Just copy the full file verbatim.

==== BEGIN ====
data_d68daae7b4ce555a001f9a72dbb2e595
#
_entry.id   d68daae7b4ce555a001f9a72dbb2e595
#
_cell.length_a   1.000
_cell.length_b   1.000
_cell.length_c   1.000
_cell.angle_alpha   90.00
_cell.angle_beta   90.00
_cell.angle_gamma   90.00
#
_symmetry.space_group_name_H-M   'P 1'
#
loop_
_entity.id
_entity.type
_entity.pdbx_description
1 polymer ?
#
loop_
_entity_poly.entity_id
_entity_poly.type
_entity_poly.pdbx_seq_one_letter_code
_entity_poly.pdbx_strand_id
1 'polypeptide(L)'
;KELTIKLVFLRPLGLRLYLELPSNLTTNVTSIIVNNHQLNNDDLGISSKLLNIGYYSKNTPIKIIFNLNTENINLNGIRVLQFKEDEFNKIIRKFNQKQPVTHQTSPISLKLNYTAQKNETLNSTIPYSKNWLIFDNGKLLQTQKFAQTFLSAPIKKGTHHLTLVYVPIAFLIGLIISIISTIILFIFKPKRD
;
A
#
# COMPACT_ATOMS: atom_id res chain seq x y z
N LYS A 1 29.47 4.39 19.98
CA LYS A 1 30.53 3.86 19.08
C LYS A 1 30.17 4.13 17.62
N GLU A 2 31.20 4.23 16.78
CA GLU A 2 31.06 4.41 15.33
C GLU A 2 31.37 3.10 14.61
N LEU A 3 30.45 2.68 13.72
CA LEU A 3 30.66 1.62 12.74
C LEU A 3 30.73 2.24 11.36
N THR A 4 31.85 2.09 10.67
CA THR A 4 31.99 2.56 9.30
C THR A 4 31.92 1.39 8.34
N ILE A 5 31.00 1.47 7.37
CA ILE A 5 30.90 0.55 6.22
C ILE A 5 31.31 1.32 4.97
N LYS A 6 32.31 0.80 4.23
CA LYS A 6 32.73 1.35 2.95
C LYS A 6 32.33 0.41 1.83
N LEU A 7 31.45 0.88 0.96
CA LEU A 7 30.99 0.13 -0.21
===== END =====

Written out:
data_d68daae7b4ce555a001f9a72dbb2e595
#
_entry.id   d68daae7b4ce555a001f9a72dbb2e595
#
_cell.length_a   1.000
_cell.length_b   1.000
_cell.length_c   1.000
_cell.angle_alpha   90.00
_cell.angle_beta   90.00
_cell.angle_gamma   90.00
#
_symmetry.space_group_name_H-M   'P 1'
#
loop_
_entity.id
_entity.type
_entity.pdbx_description
1 polymer ?
#
loop_
_entity_poly.entity_id
_entity_poly.type
_entity_poly.pdbx_seq_one_letter_code
_entity_poly.pdbx_strand_id
1 'polypeptide(L)'
;KELTIKLVFLRPLGLRLYLELPSNLTTNVTSIIVNNHQLNNDDLGISSKLLNIGYYSKNTPIKIIFNLNTENINLNGIRVLQFKEDEFNKIIRKFNQKQPVTHQTSPISLKLNYTAQKNETLNSTIPYSKNWLIFDNGKLLQTQKFAQTFLSAPIKKGTHHLTLVYVPIAFLIGLIISIISTIILFIFKPKRD
;
A
#
# COMPACT_ATOMS: atom_id res chain seq x y z
N LYS A 1 29.47 4.39 19.98
CA LYS A 1 30.53 3.86 19.08
C LYS A 1 30.17 4.13 17.62
N GLU A 2 31.20 4.23 16.78
CA GLU A 2 31.06 4.41 15.33
C GLU A 2 31.37 3.10 14.61
N LEU A 3 30.45 2.68 13.72
CA LEU A 3 30.66 1.62 12.74
C LEU A 3 30.73 2.24 11.36
N THR A 4 31.85 2.09 10.67
CA THR A 4 31.99 2.56 9.30
C THR A 4 31.92 1.39 8.34
N ILE A 5 31.00 1.47 7.37
CA ILE A 5 30.90 0.55 6.22
C ILE A 5 31.31 1.32 4.97
N LYS A 6 32.31 0.80 4.23
CA LYS A 6 32.73 1.35 2.95
C LYS A 6 32.33 0.41 1.83
N LEU A 7 31.45 0.88 0.96
CA LEU A 7 30.99 0.13 -0.21